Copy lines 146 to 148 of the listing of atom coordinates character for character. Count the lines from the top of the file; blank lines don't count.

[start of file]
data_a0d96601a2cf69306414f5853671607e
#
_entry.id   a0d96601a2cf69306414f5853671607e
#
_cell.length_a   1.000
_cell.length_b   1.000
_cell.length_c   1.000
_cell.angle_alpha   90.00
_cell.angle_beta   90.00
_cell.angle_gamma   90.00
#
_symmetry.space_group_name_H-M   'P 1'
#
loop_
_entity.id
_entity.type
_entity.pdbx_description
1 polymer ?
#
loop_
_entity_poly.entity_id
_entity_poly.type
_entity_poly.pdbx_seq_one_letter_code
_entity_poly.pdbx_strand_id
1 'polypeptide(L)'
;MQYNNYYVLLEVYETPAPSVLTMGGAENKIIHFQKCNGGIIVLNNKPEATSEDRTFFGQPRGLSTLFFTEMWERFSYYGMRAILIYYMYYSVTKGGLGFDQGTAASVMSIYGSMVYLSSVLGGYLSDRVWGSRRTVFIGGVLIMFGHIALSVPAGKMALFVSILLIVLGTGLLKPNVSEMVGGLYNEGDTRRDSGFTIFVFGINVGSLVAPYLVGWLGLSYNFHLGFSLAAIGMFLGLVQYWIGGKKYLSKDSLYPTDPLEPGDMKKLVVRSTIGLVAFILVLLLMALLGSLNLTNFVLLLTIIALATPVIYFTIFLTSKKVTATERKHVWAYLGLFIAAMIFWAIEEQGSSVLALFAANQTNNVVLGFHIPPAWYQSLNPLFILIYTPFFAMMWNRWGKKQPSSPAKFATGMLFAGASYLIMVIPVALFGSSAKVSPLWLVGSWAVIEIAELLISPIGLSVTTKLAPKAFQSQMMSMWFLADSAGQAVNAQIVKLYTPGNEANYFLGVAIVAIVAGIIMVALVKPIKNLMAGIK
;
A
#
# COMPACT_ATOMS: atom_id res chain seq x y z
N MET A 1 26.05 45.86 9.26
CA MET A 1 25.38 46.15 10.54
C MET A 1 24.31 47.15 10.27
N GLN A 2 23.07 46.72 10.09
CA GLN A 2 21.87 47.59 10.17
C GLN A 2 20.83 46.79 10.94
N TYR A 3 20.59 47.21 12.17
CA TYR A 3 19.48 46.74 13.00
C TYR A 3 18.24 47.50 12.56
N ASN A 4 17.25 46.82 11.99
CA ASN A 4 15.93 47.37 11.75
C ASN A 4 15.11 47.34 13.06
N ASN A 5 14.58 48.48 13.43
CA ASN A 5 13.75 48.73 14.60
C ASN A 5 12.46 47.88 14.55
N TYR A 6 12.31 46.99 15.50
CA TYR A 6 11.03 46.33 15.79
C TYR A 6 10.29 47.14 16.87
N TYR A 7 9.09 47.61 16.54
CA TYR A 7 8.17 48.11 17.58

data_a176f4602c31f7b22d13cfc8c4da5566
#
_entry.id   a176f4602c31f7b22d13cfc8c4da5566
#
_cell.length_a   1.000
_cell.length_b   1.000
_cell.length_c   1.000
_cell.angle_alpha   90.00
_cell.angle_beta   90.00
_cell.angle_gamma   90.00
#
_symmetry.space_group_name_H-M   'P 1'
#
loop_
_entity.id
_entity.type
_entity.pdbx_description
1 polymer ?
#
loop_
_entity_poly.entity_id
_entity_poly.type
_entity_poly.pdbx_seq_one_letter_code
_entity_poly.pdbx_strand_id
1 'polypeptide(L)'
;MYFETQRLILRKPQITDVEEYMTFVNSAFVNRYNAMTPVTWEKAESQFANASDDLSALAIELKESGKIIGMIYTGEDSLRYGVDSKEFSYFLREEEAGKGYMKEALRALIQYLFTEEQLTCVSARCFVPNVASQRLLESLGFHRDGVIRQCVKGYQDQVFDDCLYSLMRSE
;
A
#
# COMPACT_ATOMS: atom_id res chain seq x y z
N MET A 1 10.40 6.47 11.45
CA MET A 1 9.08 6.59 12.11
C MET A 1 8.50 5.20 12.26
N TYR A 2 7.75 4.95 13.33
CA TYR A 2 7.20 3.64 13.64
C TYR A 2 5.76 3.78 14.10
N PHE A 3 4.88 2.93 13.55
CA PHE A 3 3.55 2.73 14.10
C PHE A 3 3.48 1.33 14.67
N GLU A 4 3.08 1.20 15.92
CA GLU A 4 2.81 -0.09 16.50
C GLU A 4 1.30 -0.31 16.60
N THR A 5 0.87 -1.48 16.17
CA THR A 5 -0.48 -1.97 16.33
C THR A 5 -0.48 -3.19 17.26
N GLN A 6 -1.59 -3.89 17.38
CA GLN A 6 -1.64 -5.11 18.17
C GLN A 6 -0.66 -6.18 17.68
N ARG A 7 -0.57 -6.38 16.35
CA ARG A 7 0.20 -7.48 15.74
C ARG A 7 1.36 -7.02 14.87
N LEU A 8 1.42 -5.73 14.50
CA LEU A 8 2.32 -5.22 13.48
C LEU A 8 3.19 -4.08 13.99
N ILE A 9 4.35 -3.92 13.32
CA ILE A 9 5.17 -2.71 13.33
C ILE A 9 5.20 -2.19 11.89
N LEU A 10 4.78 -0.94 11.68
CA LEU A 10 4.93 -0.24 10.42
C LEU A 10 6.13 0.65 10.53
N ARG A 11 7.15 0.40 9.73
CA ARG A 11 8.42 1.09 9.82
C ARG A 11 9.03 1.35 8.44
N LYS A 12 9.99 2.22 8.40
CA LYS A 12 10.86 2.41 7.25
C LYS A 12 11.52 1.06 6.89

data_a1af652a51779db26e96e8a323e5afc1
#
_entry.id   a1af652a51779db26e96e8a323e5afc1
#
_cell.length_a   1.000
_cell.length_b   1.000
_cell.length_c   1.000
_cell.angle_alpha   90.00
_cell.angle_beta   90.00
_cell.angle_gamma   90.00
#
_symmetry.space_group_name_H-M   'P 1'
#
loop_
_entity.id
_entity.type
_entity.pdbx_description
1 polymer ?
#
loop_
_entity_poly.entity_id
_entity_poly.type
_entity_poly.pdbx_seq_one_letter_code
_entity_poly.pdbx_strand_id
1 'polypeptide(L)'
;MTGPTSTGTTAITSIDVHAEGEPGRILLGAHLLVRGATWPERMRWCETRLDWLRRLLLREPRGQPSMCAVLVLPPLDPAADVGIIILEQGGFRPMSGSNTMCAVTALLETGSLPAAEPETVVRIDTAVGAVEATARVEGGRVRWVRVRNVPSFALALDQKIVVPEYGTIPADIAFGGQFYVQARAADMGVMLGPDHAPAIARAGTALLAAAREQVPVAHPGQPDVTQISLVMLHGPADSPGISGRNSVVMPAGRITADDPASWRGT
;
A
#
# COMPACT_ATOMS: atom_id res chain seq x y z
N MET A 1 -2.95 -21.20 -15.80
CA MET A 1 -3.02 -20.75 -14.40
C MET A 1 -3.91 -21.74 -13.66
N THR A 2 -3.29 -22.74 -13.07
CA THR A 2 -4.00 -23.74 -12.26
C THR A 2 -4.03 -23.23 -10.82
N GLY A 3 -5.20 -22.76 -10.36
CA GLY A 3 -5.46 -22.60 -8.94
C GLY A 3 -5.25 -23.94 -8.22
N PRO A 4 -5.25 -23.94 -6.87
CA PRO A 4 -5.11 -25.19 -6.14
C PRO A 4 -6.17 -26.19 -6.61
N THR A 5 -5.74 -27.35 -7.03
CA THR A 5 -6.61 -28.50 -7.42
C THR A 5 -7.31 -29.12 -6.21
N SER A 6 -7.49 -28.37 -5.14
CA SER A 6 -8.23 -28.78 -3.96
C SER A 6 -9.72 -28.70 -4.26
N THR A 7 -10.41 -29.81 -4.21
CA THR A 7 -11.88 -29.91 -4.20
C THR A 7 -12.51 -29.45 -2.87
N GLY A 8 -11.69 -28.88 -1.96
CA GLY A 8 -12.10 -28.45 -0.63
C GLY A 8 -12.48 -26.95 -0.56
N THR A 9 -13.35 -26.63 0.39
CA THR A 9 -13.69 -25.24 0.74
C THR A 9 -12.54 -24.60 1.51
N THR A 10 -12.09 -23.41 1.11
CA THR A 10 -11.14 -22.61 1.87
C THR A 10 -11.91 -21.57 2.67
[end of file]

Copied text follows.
# COMPACT_ATOMS: atom_id res chain seq x y z
N MET A 1 -2.95 -21.20 -15.80
CA MET A 1 -3.02 -20.75 -14.40